In case you have never been and if you are a Washingtonian there really is no excuse, Port Townsend and its environs are well-worth a visit. I haven't gone there in years but when I was stationed at NAS Oak Harbor on Whidbey Island, I would often go there with friends.
It was a day-trip kind of place, not known for its nightlife but quaint and Victorian in appearance. Nearby, there are even naval gun emplacements that guard the entrance to Puget Sound--these too date from the Victorian era. Also in day-trip range is Victoria BC, which given the name should not surprisingly be quite Victorian. The Empress Hotel and Butchart gardens take one back to what one might imagine those times looked like.
The one flaw to the whole scene was the people: It is hard to feel like you are in Victorian times when all the tourists are dressed in t-shirts and shorts. I recently heard of a couple who live there and have adopted Victorian dress styles. They are very charming and the woman has even written a book:
Victorian Secrets: What a Corset Taught Me about the Past, the Present, and Myself by Sarah A. Chrisman
Their very presence adds, at no charge to the local community, to the allure of the place.
Here is an image from their website:
It is clear from what I have read about this couple that they have not only taken up the appearance of Victorian people but much of the same outlook. I say much, because so far they do not appear to have done the thing Victorians were most famous for, which is have a large family. They are young so if they choose it, there is time for this . I am hoping that they do have kids and pass-on their ways to another generation.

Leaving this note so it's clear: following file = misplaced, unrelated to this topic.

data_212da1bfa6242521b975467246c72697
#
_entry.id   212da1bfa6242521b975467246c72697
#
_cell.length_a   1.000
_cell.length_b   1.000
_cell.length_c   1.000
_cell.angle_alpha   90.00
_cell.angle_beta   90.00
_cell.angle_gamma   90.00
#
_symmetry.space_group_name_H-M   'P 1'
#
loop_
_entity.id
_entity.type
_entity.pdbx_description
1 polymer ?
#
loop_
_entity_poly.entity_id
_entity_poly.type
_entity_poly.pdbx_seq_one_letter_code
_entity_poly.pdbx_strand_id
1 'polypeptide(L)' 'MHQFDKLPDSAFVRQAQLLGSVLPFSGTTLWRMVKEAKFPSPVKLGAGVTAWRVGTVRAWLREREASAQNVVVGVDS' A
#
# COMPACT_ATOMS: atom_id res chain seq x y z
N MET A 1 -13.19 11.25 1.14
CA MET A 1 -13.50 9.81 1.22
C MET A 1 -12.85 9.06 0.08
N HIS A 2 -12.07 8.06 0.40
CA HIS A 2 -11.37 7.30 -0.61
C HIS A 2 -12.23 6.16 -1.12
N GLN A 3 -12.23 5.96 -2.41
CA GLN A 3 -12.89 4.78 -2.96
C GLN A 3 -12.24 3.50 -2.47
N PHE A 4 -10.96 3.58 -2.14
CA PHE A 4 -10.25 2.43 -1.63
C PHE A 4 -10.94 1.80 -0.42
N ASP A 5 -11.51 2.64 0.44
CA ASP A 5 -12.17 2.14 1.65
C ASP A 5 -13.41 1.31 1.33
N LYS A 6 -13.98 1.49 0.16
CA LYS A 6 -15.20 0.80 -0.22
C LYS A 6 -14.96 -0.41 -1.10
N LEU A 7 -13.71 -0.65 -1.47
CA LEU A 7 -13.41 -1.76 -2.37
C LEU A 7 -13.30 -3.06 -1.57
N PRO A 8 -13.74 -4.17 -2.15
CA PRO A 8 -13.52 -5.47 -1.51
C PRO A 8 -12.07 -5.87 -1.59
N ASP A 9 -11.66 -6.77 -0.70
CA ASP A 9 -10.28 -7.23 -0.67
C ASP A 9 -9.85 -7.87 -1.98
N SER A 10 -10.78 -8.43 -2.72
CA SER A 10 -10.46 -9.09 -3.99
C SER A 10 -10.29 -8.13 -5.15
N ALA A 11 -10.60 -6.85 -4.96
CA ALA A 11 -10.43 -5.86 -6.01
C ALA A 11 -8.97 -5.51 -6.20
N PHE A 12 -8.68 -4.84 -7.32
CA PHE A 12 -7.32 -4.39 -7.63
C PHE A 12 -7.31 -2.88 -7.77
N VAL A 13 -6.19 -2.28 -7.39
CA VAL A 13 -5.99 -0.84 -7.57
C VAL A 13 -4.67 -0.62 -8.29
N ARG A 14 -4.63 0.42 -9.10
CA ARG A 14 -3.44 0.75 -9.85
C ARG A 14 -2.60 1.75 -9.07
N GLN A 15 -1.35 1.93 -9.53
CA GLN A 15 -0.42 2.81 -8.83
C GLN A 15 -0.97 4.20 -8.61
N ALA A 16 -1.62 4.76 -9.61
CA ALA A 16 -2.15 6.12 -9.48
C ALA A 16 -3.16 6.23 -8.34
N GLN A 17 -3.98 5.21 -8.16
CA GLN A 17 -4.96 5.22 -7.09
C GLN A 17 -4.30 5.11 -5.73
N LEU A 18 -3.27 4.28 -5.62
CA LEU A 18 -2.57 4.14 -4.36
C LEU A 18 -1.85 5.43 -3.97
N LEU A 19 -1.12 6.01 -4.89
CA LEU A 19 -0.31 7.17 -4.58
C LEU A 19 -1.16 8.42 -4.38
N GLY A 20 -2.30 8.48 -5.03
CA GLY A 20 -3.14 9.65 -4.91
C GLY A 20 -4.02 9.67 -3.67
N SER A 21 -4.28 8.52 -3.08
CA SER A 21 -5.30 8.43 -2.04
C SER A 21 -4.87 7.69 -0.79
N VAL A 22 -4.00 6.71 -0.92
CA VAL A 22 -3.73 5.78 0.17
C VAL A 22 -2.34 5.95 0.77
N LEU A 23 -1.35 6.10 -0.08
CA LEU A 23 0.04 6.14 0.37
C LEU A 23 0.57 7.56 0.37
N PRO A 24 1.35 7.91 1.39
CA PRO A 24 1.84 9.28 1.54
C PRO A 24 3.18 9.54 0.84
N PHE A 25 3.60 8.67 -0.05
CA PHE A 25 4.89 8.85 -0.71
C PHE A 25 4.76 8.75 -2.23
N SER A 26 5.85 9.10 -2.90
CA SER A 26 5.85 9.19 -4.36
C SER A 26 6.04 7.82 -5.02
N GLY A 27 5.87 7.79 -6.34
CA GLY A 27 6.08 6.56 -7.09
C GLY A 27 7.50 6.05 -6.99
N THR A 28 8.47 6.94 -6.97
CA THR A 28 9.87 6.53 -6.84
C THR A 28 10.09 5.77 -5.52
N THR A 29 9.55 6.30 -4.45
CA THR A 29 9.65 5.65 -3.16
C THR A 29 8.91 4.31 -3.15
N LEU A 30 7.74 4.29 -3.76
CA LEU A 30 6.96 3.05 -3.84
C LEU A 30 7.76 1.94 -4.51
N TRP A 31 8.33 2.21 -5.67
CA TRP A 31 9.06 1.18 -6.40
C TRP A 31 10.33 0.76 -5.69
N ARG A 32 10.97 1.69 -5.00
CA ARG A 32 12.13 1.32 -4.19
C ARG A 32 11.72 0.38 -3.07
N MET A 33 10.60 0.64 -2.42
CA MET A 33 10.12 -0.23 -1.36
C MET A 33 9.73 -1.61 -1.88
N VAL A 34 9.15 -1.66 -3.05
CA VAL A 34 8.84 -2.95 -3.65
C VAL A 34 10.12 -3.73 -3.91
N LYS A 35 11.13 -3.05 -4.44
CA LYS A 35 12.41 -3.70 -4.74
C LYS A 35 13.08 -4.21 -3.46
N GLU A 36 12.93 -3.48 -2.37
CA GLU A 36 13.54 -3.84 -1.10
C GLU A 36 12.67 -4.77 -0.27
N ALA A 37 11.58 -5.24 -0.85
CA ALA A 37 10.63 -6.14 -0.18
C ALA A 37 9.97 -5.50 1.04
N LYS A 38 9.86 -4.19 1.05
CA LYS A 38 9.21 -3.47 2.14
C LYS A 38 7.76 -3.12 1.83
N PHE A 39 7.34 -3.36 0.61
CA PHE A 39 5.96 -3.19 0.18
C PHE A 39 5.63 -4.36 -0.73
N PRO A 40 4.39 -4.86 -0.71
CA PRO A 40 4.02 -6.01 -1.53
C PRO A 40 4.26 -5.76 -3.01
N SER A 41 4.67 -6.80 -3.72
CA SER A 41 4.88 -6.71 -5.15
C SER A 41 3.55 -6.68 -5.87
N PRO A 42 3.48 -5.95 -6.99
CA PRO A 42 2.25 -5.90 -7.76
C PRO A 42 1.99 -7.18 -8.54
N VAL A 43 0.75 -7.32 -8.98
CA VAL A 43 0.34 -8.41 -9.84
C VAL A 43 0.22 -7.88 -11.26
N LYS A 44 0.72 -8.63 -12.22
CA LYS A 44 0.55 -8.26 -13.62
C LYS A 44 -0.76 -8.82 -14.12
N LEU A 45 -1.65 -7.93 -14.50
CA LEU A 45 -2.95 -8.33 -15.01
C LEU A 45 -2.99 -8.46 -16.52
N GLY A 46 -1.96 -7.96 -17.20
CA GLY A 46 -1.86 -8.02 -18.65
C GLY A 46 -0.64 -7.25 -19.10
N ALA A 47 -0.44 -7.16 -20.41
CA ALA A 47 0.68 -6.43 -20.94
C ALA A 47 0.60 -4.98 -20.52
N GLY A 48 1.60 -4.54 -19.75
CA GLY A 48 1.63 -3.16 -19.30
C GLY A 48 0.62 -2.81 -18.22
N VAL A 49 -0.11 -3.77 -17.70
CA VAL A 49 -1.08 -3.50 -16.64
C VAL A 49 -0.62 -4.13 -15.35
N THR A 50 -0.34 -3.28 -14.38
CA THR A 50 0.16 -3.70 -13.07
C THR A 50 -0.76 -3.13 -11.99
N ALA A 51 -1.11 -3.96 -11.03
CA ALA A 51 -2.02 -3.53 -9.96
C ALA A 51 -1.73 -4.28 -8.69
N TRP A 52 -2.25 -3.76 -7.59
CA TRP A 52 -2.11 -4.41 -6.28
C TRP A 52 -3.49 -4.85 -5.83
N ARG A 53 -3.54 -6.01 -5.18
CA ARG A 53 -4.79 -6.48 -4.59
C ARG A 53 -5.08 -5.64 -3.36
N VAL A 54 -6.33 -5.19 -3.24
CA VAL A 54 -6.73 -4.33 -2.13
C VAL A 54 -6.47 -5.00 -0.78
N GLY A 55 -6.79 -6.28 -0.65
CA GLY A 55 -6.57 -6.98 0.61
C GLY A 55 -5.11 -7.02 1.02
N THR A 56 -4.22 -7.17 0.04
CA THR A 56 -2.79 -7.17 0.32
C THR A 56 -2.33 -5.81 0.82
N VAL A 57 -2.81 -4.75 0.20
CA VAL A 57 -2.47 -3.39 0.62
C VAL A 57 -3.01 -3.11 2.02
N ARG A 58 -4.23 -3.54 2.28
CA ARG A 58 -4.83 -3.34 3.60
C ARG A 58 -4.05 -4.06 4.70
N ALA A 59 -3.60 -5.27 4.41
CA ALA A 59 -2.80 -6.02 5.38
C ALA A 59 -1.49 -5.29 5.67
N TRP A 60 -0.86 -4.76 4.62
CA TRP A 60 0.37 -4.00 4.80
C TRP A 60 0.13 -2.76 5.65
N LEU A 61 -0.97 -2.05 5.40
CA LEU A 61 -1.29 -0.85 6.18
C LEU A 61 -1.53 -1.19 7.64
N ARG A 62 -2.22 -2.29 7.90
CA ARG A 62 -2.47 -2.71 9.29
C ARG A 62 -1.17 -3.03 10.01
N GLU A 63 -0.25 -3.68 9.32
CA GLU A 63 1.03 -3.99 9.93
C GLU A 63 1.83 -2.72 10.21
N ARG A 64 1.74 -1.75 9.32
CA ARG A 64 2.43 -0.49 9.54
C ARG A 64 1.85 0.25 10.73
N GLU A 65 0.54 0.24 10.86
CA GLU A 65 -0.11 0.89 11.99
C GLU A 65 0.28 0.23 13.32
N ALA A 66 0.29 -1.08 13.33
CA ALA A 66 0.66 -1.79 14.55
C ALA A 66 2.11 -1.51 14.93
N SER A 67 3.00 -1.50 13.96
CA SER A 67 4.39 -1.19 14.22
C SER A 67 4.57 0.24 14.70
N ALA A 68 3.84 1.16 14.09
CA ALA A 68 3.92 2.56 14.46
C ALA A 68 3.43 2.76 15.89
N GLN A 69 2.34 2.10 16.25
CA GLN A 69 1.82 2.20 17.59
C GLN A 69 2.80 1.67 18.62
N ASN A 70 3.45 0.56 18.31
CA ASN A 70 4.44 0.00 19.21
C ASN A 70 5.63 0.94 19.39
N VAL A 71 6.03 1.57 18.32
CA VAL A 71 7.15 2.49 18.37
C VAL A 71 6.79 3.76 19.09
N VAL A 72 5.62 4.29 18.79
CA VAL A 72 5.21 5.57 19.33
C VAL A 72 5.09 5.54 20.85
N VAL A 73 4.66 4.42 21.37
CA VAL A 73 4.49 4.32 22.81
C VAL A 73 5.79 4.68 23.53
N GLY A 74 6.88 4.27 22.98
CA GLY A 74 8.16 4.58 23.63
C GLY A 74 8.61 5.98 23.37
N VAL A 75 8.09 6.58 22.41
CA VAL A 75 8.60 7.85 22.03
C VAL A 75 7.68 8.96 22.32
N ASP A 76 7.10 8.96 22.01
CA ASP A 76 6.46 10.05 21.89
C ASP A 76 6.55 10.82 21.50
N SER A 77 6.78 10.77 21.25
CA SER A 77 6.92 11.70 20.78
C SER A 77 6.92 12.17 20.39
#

To some extent they already are spreading their outlook, but in dilute form. Depending on how famous they get, they may touch millions of lives, but how much difference will one book or a television appearance make? On the other hand, one can only have only a fairly finite number of children but a much higher influence over them than with consumers of your creative output.
If you have an idea or a way of living that is valuable, shouldn't one want to have it carried forward into the future? Take Henry David Thoreau, in Walden he made an economic case for living a simple life. His point was that if you dispensed with much of what people spend their time working for, you would have much more time for what you really want to do. All fine and well, but if an able bodied man in his prime years only works hard enough to sustain himself, there will be no second generation to live this kind of life. His plan was not sustainable. An author who has ideas more fully-baked than Thoreau and also happens to hail from the Pacific North West is Neal Stephenson, who wrote a story about a future containing neo-Victorians. In The Diamond Age: Or, A Young Lady's Illustrated Primer the neo-Victorians form communities in various locations and can raise their children, work and live all within a community that re-enforces their values. I do not think this is too far-fetched: Isn't this more-or-less what the Amish do now?
Added: Like most of Stephenson's works, I think his main goal is to take the reader on a tour of his imagined world, the plot is just a tool to move you from scene to scene. The device is a "book" which I put into quotes since it is really a supercomputer that teaches its owner whatever they need to learn. A neo-Victorian plutocrat commissions the book for his daughter, with the idea that their civilization for all its laudable ideas, can be too conformist and book is to introduce a bit of subversiveness into its reader. The upper middle class engineer sees the value in this and secretly makes an extra copy for his own daughter. This copy falls into the hands of a neglected girl living in a slum. The story revolves around this girl who would have been doomed by her circumstance to a base existence and early demise, but instead is taught skills and an outlook (the Victorian outlook) that allows her to survive and thrive.
Still Lacking A Leninfall
1 hour ago